During the past week, numerous rumours that South Africa may receive vaccines developed by Russian and Chinese vaccine manufacturers emerged. Although these rumours were confirmed by the health minister and he admitted that SA is in discussion for doses from these countries, experts are of the opinion that it is highly unlikely that South African regulators will approve this.
The budget that the South African government has set for vaccines is nearly double of what is needed to vaccinate a substantial proportion of the population, even considering that the budget aims for the most expensive vaccine which is globally approved.
Professor Glenda Gray, one of the country’s foremost scientists and president of the South African Medical Research Council, who is currently working with, and running, the Johnson & Johnson phase three vaccines on South African soil, has said that it is unlikely that the Russian and Chinese vaccines will be approved for use in the country.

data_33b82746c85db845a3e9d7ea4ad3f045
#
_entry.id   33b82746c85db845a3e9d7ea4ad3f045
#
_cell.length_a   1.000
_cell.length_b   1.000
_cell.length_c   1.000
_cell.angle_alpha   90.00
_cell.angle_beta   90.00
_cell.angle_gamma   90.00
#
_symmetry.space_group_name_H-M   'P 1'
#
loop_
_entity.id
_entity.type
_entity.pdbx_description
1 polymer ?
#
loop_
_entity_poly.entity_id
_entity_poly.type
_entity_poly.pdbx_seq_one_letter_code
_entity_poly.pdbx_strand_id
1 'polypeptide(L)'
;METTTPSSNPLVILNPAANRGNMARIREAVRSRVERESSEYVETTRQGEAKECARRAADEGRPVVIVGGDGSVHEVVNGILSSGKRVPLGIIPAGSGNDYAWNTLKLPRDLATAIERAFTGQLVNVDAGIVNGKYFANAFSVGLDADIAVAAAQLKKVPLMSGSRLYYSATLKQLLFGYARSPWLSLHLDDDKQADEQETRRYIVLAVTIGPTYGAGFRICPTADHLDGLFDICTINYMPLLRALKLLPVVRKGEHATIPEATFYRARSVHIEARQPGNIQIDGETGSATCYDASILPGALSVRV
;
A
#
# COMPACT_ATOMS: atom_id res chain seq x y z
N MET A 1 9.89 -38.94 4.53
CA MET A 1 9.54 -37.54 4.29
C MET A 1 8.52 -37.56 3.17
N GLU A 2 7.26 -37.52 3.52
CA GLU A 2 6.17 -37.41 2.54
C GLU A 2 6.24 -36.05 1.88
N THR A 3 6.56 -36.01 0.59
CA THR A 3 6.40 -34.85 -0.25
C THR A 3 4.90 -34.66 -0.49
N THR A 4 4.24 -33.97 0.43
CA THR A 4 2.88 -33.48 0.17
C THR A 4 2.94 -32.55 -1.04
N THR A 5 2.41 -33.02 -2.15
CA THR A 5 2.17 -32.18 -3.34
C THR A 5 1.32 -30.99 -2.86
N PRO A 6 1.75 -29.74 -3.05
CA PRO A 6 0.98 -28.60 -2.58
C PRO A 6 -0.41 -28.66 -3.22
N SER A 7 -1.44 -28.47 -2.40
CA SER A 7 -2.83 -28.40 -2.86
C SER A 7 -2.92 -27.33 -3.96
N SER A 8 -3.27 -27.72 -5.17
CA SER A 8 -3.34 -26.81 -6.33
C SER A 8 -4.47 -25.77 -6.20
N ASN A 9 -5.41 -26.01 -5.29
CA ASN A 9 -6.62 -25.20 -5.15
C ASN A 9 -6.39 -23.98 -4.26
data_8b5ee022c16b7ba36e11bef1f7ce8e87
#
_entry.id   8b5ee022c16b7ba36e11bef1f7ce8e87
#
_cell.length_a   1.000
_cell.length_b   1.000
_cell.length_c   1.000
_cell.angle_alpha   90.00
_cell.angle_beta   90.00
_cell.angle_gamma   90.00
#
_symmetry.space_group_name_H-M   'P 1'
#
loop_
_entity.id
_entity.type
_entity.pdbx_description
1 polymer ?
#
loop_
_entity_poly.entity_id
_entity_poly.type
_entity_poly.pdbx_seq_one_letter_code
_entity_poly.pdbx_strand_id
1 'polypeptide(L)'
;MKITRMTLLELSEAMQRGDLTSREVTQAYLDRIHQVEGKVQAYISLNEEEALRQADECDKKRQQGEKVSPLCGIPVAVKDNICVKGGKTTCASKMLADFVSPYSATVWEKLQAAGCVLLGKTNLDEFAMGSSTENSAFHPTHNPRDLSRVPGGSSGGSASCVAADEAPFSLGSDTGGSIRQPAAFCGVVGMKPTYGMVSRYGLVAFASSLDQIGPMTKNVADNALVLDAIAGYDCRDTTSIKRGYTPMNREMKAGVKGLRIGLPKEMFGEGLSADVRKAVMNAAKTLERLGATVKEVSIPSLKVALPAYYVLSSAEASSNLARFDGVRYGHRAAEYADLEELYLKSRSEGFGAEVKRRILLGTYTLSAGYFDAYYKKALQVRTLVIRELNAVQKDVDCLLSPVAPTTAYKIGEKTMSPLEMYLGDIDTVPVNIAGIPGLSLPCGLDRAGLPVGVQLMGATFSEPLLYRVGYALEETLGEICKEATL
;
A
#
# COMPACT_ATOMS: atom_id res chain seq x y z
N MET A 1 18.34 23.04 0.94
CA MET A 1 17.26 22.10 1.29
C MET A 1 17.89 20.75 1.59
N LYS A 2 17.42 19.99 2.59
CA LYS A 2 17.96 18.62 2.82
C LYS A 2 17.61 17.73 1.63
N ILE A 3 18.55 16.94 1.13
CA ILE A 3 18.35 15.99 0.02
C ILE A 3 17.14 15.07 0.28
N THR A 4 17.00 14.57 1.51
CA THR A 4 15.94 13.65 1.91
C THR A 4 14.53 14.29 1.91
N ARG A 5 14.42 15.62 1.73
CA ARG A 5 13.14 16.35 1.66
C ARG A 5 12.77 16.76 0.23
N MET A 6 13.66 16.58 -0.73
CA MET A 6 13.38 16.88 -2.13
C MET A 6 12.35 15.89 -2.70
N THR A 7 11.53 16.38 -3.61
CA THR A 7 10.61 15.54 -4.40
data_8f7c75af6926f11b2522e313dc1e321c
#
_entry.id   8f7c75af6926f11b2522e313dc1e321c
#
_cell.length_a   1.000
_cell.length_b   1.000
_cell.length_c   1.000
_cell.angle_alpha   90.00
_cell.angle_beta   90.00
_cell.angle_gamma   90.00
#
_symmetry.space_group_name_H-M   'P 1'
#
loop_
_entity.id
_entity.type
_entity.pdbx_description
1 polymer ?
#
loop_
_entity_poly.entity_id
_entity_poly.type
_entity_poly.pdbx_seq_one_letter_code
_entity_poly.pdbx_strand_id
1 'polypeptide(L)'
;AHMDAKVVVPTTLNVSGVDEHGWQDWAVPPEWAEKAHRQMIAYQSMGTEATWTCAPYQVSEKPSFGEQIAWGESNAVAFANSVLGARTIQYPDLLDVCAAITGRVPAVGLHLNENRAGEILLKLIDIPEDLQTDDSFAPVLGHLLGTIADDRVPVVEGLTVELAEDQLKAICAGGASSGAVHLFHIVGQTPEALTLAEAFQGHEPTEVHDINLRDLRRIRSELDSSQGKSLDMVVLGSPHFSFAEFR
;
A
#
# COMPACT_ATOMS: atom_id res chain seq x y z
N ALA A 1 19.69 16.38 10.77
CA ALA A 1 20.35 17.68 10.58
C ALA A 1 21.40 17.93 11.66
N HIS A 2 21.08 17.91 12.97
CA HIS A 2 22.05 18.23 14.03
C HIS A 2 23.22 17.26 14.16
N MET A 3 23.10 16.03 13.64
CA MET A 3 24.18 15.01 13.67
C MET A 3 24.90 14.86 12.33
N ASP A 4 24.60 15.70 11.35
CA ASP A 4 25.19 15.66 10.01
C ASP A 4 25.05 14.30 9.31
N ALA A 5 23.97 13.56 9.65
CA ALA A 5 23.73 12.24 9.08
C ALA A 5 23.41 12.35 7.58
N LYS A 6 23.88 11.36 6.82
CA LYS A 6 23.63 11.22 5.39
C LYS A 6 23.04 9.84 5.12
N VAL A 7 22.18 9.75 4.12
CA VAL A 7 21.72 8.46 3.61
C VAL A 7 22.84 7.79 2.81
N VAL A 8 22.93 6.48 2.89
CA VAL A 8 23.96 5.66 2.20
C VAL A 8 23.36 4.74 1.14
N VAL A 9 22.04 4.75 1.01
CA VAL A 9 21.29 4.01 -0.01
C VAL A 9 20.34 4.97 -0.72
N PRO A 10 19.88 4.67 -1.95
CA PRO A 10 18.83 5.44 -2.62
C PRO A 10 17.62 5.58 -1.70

South African Health Products Regulatory Authority (SAHPRA) is not likely to approve the vaccines unless there is improved safety and efficacy data forthcoming.
Among many legislative duties, SAHPRA is responsible for the approval of all medicines as well as trials and machines which are used to medically treat humans in South Africa. The vaccines that health officials have been deliberating with Russian and Chinese are the Russian Sputnik V and two other vaccines manufactured by Sinovac and Sinopharm. Although these vaccines are made on well-known and traditional vaccine platforms, the largest issues remain that of safety and efficacy data. According to experts, SAHPRA is not likely to approve the vaccines without this, despite the political pressure that it may face.